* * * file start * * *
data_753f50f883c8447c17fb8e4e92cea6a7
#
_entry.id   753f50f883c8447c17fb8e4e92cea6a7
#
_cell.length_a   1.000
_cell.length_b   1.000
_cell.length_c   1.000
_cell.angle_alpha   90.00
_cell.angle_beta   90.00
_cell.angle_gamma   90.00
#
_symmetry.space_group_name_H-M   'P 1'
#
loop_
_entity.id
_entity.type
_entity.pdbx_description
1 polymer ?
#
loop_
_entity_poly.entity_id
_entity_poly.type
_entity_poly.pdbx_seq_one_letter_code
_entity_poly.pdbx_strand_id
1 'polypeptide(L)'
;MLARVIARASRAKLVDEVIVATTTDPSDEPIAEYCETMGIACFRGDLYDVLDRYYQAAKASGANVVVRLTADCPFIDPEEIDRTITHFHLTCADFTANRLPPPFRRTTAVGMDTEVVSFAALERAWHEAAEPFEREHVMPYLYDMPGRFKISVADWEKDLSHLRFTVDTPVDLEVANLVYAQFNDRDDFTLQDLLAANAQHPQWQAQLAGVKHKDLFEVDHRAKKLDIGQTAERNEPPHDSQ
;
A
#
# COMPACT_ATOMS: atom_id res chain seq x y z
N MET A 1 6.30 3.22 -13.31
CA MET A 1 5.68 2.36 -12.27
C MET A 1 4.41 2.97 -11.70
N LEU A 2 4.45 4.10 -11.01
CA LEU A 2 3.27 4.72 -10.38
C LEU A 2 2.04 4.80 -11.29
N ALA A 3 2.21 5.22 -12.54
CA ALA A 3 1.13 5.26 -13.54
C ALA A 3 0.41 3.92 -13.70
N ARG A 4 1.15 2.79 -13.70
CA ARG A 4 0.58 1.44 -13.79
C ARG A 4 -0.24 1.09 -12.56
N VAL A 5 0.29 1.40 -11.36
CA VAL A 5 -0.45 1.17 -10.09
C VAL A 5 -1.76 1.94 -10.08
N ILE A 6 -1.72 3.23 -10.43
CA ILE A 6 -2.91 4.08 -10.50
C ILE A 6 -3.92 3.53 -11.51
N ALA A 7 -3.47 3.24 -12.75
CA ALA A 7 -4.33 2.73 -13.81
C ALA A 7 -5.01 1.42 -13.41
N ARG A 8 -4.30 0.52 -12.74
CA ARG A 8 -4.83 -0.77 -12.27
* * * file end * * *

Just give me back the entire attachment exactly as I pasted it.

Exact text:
data_753f50f883c8447c17fb8e4e92cea6a7
#
_entry.id   753f50f883c8447c17fb8e4e92cea6a7
#
_cell.length_a   1.000
_cell.length_b   1.000
_cell.length_c   1.000
_cell.angle_alpha   90.00
_cell.angle_beta   90.00
_cell.angle_gamma   90.00
#
_symmetry.space_group_name_H-M   'P 1'
#
loop_
_entity.id
_entity.type
_entity.pdbx_description
1 polymer ?
#
loop_
_entity_poly.entity_id
_entity_poly.type
_entity_poly.pdbx_seq_one_letter_code
_entity_poly.pdbx_strand_id
1 'polypeptide(L)'
;MLARVIARASRAKLVDEVIVATTTDPSDEPIAEYCETMGIACFRGDLYDVLDRYYQAAKASGANVVVRLTADCPFIDPEEIDRTITHFHLTCADFTANRLPPPFRRTTAVGMDTEVVSFAALERAWHEAAEPFEREHVMPYLYDMPGRFKISVADWEKDLSHLRFTVDTPVDLEVANLVYAQFNDRDDFTLQDLLAANAQHPQWQAQLAGVKHKDLFEVDHRAKKLDIGQTAERNEPPHDSQ
;
A
#
# COMPACT_ATOMS: atom_id res chain seq x y z
N MET A 1 6.30 3.22 -13.31
CA MET A 1 5.68 2.36 -12.27
C MET A 1 4.41 2.97 -11.70
N LEU A 2 4.45 4.10 -11.01
CA LEU A 2 3.27 4.72 -10.38
C LEU A 2 2.04 4.80 -11.29
N ALA A 3 2.21 5.22 -12.54
CA ALA A 3 1.13 5.26 -13.54
C ALA A 3 0.41 3.92 -13.70
N ARG A 4 1.15 2.79 -13.70
CA ARG A 4 0.58 1.44 -13.79
C ARG A 4 -0.24 1.09 -12.56
N VAL A 5 0.29 1.40 -11.36
CA VAL A 5 -0.45 1.17 -10.09
C VAL A 5 -1.76 1.94 -10.08
N ILE A 6 -1.72 3.23 -10.43
CA ILE A 6 -2.91 4.08 -10.50
C ILE A 6 -3.92 3.53 -11.51
N ALA A 7 -3.47 3.24 -12.75
CA ALA A 7 -4.33 2.73 -13.81
C ALA A 7 -5.01 1.42 -13.41
N ARG A 8 -4.30 0.52 -12.74
CA ARG A 8 -4.83 -0.77 -12.27